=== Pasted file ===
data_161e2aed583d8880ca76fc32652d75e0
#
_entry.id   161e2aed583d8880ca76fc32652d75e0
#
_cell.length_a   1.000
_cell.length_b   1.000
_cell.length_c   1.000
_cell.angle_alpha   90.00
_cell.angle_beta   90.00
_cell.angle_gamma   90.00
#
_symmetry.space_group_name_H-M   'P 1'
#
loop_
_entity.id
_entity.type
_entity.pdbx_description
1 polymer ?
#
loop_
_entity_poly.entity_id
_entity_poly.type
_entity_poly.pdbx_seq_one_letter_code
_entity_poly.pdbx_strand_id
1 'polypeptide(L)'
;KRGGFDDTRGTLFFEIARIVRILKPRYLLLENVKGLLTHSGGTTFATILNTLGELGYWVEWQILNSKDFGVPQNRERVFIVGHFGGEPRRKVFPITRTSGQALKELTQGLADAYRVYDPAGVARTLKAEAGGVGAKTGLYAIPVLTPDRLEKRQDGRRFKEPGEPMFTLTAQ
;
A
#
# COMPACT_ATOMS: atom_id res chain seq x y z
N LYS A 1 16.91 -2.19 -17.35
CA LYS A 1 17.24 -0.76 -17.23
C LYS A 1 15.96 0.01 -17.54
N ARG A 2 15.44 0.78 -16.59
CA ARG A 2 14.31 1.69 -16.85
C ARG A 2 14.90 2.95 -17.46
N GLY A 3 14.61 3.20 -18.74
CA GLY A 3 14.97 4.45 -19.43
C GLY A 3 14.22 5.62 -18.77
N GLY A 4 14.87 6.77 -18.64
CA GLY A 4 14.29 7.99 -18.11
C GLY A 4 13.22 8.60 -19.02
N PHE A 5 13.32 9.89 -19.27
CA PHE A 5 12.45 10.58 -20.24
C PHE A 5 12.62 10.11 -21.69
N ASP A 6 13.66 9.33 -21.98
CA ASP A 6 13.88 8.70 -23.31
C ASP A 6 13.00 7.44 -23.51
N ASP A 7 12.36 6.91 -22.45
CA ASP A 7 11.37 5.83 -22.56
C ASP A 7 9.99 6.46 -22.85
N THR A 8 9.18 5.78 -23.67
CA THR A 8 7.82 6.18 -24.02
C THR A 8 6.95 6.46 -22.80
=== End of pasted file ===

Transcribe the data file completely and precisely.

data_161e2aed583d8880ca76fc32652d75e0
#
_entry.id   161e2aed583d8880ca76fc32652d75e0
#
_cell.length_a   1.000
_cell.length_b   1.000
_cell.length_c   1.000
_cell.angle_alpha   90.00
_cell.angle_beta   90.00
_cell.angle_gamma   90.00
#
_symmetry.space_group_name_H-M   'P 1'
#
loop_
_entity.id
_entity.type
_entity.pdbx_description
1 polymer ?
#
loop_
_entity_poly.entity_id
_entity_poly.type
_entity_poly.pdbx_seq_one_letter_code
_entity_poly.pdbx_strand_id
1 'polypeptide(L)'
;KRGGFDDTRGTLFFEIARIVRILKPRYLLLENVKGLLTHSGGTTFATILNTLGELGYWVEWQILNSKDFGVPQNRERVFIVGHFGGEPRRKVFPITRTSGQALKELTQGLADAYRVYDPAGVARTLKAEAGGVGAKTGLYAIPVLTPDRLEKRQDGRRFKEPGEPMFTLTAQ
;
A
#
# COMPACT_ATOMS: atom_id res chain seq x y z
N LYS A 1 16.91 -2.19 -17.35
CA LYS A 1 17.24 -0.76 -17.23
C LYS A 1 15.96 0.01 -17.54
N ARG A 2 15.44 0.78 -16.59
CA ARG A 2 14.31 1.69 -16.85
C ARG A 2 14.90 2.95 -17.46
N GLY A 3 14.61 3.20 -18.74
CA GLY A 3 14.97 4.45 -19.43
C GLY A 3 14.22 5.62 -18.77
N GLY A 4 14.87 6.77 -18.64
CA GLY A 4 14.29 7.99 -18.11
C GLY A 4 13.22 8.60 -19.02
N PHE A 5 13.32 9.89 -19.27
CA PHE A 5 12.45 10.58 -20.24
C PHE A 5 12.62 10.11 -21.69
N ASP A 6 13.66 9.33 -21.98
CA ASP A 6 13.88 8.70 -23.31
C ASP A 6 13.00 7.44 -23.51
N ASP A 7 12.36 6.91 -22.45
CA ASP A 7 11.37 5.83 -22.56
C ASP A 7 9.99 6.46 -22.85
N THR A 8 9.18 5.78 -23.67
CA THR A 8 7.82 6.18 -24.02
C THR A 8 6.95 6.46 -22.80